Virginia Democratic gubernatorial candidate Terry McAuliffe, who served as chairman of GreenTech Automotive from 2010 to 2012, wrote an op-ed in the Washington Post on Friday that offered an unusual view of the fiduciary responsibilities of the chairman of a multi-million dollar start up company.
The Post reported in July that the Securities and Exchange Commission is investigating the promises made to investors in a $50 million 2009 Private Placement Memorandum, the proceeds of which were invested in GreenTech. In a novel interpretation, McAuliffe wrote that “the investigation appears to be looking at a document allegedly prepared for potential investors — something I was not responsible for as chairman.”
Douglas Y. Park, a nationally recognized expert on corporate governance with a Ph.D. from the Stanford Graduate School of Business and a J.D. from the University of Michigan, said that McAuliffe may have more of a fiduciary responsibility with regards to the company’s fundraising documents than he thinks. “Under Delaware law, corporate officers and directors have the same fiduciary duties to the corporation,” he told Breitbart News. “Whether he was an senior officer or a board member he can be held responsible for statements that are made in the Private Placement Memorandum. A good plaintiffs’ securities lawyer is going to go after him, the executives, and the board members.”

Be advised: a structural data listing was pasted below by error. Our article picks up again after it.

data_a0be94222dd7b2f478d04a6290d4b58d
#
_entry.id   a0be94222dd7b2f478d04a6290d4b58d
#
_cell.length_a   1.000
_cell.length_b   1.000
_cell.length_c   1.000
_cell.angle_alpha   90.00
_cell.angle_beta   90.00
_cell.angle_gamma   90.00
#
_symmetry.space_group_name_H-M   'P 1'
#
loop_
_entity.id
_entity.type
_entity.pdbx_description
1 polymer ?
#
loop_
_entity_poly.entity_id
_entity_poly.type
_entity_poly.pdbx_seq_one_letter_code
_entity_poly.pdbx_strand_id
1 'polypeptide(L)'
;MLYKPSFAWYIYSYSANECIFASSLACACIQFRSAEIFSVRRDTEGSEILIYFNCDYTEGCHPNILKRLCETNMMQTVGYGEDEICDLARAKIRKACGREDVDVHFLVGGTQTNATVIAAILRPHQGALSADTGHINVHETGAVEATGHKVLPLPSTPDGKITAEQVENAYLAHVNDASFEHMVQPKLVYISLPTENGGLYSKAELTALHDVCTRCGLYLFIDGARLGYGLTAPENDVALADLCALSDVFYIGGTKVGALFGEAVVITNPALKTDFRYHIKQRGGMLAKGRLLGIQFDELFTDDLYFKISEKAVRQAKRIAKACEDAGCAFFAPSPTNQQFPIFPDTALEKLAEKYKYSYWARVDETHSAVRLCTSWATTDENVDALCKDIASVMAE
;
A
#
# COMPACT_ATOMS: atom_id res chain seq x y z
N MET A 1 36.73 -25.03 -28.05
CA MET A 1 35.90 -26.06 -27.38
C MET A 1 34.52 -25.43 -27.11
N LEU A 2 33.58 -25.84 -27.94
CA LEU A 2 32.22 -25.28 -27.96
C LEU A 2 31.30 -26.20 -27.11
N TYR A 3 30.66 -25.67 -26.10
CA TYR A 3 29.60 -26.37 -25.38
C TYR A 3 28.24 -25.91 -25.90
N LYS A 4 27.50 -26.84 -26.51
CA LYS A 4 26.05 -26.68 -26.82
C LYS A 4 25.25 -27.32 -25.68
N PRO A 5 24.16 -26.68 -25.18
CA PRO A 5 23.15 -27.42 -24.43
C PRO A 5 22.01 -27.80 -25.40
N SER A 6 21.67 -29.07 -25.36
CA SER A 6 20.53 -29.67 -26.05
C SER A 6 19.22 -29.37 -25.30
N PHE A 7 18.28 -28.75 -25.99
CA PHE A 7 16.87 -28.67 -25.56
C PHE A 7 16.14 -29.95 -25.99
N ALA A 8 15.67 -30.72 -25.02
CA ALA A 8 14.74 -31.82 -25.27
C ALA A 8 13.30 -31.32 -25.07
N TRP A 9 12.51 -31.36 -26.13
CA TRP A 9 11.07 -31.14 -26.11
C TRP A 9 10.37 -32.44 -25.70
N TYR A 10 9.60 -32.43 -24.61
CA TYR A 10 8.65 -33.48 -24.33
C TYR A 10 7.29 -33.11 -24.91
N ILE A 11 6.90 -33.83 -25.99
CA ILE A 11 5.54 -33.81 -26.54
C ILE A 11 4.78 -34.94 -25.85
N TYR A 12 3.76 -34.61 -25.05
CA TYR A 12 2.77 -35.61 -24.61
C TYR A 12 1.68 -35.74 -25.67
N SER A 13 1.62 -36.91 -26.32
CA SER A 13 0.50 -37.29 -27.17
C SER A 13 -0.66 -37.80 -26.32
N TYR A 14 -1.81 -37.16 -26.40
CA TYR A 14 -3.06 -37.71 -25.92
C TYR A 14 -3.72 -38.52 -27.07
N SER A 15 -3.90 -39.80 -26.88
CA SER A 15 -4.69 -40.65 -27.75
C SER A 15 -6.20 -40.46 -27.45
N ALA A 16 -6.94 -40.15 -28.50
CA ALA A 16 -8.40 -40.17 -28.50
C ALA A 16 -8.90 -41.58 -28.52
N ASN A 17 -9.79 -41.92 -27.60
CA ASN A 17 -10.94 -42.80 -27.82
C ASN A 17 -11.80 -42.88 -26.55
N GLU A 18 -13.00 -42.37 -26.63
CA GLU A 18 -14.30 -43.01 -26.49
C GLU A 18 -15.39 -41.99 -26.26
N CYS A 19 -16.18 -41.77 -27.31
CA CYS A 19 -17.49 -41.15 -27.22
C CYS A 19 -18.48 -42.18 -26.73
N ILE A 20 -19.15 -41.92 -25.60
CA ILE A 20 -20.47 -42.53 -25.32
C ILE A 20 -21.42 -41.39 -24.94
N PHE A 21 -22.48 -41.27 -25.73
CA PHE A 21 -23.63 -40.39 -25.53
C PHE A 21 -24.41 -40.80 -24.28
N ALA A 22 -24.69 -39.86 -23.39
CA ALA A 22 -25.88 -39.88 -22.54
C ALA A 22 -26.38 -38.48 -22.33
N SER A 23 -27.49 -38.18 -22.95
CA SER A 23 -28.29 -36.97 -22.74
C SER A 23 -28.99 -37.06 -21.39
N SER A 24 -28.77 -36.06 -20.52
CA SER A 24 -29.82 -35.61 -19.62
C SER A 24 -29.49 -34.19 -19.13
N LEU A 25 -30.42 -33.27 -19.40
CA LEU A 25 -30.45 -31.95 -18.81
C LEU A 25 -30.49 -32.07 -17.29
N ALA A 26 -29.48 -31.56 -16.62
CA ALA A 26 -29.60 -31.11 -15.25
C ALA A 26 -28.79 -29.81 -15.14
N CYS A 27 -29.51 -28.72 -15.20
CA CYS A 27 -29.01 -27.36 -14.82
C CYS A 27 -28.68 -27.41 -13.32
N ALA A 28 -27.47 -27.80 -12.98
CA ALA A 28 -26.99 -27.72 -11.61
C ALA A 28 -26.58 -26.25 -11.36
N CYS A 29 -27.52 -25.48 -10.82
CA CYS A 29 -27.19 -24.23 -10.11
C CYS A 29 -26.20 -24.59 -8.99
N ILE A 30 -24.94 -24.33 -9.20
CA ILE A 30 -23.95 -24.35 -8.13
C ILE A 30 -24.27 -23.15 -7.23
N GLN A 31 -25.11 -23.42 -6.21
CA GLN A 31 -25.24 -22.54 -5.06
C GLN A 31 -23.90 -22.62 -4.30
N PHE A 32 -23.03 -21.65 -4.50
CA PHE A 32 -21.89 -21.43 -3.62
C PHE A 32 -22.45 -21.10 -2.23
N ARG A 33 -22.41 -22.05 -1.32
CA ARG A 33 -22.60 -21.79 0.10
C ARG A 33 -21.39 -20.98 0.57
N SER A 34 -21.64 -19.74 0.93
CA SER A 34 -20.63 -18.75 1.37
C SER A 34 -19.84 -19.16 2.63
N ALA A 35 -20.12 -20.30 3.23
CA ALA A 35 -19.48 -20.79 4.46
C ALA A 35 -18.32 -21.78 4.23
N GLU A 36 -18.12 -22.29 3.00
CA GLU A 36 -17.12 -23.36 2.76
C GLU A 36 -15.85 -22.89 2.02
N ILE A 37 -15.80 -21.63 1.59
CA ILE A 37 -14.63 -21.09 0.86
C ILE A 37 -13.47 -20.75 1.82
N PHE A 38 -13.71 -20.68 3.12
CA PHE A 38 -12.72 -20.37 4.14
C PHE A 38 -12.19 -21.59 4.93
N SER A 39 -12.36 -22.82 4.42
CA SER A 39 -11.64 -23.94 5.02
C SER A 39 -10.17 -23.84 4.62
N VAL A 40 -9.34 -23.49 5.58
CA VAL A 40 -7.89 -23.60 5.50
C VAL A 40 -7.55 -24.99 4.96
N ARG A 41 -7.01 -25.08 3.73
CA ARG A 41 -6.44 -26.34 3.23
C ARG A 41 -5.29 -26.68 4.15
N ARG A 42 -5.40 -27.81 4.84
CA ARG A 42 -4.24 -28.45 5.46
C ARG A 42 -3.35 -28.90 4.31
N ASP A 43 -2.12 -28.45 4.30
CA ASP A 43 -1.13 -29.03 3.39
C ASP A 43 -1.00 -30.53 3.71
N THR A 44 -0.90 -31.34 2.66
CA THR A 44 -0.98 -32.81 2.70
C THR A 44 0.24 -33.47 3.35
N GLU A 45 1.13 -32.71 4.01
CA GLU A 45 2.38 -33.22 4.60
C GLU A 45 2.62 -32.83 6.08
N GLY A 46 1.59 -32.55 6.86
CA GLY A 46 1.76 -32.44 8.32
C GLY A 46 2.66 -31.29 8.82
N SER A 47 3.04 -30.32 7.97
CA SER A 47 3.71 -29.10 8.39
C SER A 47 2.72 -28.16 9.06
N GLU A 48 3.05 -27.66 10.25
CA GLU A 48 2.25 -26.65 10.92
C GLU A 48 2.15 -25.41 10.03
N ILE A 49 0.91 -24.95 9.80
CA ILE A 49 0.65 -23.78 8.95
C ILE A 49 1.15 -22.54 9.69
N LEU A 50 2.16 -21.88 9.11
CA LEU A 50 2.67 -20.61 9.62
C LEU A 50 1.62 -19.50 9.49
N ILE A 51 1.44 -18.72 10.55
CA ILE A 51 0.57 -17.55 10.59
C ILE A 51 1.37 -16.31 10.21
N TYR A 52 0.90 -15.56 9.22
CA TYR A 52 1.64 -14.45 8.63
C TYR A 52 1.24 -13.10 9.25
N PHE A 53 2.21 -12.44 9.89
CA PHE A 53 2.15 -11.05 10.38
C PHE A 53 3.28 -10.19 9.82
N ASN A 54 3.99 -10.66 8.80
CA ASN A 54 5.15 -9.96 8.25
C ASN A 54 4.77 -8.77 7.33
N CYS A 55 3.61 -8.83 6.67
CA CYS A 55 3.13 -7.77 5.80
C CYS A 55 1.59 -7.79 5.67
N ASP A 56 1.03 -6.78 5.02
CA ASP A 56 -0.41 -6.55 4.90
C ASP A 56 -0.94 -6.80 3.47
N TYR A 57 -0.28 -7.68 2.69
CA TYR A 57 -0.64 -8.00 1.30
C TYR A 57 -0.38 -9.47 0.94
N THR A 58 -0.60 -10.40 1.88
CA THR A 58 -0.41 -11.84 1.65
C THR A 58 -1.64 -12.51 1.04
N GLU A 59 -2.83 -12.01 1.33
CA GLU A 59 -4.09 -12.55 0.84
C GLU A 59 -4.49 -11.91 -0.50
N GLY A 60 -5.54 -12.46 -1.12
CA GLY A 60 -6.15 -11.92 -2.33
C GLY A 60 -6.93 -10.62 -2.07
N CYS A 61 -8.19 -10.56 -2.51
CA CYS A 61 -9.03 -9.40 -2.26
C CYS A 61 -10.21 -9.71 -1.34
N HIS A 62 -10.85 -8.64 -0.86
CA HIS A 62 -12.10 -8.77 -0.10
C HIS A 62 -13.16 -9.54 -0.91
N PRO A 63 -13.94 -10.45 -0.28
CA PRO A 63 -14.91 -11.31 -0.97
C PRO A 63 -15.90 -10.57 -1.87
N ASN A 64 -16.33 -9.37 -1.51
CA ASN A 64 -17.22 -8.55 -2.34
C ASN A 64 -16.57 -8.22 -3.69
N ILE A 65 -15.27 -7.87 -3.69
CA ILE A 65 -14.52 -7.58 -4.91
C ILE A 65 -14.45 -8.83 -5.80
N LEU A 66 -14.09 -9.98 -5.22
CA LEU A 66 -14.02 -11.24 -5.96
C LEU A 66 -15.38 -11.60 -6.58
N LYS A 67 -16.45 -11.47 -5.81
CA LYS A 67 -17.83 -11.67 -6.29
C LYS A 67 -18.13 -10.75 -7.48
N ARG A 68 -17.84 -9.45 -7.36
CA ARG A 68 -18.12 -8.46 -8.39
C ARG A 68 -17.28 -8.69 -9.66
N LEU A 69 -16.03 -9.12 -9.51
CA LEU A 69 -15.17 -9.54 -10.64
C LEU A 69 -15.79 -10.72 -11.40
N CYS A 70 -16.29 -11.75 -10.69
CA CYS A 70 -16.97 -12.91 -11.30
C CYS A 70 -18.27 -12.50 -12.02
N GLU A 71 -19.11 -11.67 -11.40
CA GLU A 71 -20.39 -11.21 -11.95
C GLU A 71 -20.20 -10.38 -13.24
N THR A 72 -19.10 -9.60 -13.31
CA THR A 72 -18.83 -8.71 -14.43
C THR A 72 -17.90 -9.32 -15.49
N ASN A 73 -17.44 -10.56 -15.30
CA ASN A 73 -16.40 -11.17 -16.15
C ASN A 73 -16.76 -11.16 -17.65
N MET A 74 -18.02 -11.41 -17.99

During McAuliffe’s tenure as chairman of GreenTech, the company raised money based on three Private Placement Memoranda. The first one was completed in August, 2009, six months prior to McAuliffe’s assumption of the chairman’s position. However, the company raised only $2.5 million from that offering document prior to March 2010, and raised an additional $5 million after McAuliffe became chairman.
As chairman, McAuliffe was both a member of the board of the parent company of GreenTech Automotive, but also actively participated in soliciting EB-5 investments from foreign nationals.
The two subsequent Private Placement Memoranda were written and circulated while McAuliffe was chairman.
McAuliffe has often mentioned his “fiduciary responsibilities” to other shareholders when it came to the decision on location of the proposed but not yet built electric vehicle manufacturing facility. He told a Virginia Democratic gathering in May 2011 that he had a “fiduciary responsibility” to locate the facility in Mississippi rather than Virginia, where he lives and is running for governor, because Mississippi offered the company more financial incentives.